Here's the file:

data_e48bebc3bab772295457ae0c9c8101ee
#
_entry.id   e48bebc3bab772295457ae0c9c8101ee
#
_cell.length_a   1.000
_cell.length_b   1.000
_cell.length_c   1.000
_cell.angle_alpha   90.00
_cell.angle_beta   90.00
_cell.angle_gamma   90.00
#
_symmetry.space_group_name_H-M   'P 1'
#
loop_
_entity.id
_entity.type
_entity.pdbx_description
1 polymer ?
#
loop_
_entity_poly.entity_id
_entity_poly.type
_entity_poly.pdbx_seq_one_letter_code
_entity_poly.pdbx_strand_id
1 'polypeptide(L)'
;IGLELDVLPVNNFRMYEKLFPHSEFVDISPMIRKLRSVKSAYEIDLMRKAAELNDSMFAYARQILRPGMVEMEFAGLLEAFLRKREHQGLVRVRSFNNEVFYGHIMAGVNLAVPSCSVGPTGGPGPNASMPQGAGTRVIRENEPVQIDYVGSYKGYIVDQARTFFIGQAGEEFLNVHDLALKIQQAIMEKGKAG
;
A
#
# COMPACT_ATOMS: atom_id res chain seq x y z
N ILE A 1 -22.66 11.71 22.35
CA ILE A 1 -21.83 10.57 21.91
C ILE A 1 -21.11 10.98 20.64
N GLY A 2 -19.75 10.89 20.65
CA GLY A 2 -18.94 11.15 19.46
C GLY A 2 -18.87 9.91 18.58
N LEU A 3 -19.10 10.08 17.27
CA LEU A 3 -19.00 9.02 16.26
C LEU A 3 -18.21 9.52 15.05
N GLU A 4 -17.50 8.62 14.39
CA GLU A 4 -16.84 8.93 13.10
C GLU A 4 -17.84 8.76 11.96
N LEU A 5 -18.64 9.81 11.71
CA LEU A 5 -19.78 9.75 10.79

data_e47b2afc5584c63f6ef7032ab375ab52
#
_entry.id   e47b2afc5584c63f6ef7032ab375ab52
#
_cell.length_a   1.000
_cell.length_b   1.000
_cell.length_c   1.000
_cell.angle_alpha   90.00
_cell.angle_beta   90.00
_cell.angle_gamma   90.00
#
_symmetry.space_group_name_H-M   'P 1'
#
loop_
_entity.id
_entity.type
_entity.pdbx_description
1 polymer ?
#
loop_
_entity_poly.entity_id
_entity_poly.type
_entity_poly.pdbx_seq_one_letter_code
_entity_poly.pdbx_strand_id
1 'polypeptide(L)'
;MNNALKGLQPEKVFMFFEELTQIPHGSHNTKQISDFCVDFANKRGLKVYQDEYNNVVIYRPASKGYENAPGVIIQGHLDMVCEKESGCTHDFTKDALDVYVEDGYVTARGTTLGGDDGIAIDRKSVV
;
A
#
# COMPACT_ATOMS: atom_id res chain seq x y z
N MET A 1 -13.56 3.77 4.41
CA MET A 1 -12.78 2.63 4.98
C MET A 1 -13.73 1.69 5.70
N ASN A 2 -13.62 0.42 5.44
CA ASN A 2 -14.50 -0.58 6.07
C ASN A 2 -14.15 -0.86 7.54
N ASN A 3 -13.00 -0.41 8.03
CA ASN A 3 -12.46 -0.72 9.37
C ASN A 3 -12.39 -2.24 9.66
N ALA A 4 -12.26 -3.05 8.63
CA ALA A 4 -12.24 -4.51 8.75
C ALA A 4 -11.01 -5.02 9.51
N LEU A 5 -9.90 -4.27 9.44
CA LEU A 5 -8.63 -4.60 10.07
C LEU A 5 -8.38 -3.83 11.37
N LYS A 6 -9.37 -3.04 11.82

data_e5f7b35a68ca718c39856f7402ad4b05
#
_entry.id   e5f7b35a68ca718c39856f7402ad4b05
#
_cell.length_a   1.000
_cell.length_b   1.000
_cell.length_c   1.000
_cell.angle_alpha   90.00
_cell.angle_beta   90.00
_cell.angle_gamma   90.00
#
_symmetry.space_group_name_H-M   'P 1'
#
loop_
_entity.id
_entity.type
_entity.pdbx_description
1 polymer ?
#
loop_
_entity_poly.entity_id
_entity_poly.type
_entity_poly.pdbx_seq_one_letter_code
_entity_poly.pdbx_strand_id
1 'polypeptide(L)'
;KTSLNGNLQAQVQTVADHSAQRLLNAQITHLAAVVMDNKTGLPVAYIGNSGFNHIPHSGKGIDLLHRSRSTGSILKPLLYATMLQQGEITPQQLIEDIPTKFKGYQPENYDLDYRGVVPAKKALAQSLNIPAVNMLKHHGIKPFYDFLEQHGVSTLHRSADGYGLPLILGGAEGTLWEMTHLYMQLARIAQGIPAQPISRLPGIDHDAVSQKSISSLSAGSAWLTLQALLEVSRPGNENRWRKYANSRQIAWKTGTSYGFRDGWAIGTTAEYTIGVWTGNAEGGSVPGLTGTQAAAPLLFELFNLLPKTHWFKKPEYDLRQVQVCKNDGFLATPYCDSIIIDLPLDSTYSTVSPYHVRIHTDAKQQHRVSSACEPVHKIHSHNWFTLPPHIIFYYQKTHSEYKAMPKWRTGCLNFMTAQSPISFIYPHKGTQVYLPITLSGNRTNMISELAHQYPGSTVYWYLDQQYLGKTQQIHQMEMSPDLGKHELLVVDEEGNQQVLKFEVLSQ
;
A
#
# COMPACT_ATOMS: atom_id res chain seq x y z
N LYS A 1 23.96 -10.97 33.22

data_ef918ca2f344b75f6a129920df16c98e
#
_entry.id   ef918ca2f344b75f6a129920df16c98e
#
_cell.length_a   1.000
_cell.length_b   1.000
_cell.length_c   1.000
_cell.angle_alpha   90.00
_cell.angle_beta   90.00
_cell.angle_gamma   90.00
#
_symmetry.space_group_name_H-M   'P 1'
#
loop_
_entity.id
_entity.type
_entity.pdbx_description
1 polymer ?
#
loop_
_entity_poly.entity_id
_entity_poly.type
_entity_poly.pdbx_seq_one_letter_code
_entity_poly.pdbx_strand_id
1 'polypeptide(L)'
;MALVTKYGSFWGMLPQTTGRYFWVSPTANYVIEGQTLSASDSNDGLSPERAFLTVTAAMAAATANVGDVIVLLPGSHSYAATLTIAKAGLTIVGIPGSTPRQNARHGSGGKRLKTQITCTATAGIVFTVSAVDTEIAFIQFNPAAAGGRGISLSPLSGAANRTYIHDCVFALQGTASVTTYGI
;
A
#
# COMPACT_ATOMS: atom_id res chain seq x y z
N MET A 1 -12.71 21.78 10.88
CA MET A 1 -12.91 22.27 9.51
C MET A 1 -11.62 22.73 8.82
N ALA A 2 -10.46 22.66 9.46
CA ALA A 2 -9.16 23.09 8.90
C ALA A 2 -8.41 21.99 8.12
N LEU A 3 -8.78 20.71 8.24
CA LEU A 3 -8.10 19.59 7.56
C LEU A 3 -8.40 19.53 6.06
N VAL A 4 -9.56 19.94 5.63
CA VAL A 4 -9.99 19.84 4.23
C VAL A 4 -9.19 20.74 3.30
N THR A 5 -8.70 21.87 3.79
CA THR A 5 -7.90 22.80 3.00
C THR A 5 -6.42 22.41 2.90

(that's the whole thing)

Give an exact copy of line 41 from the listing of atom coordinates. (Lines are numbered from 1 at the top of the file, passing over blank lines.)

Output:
CA GLU A 4 -16.84 8.93 13.10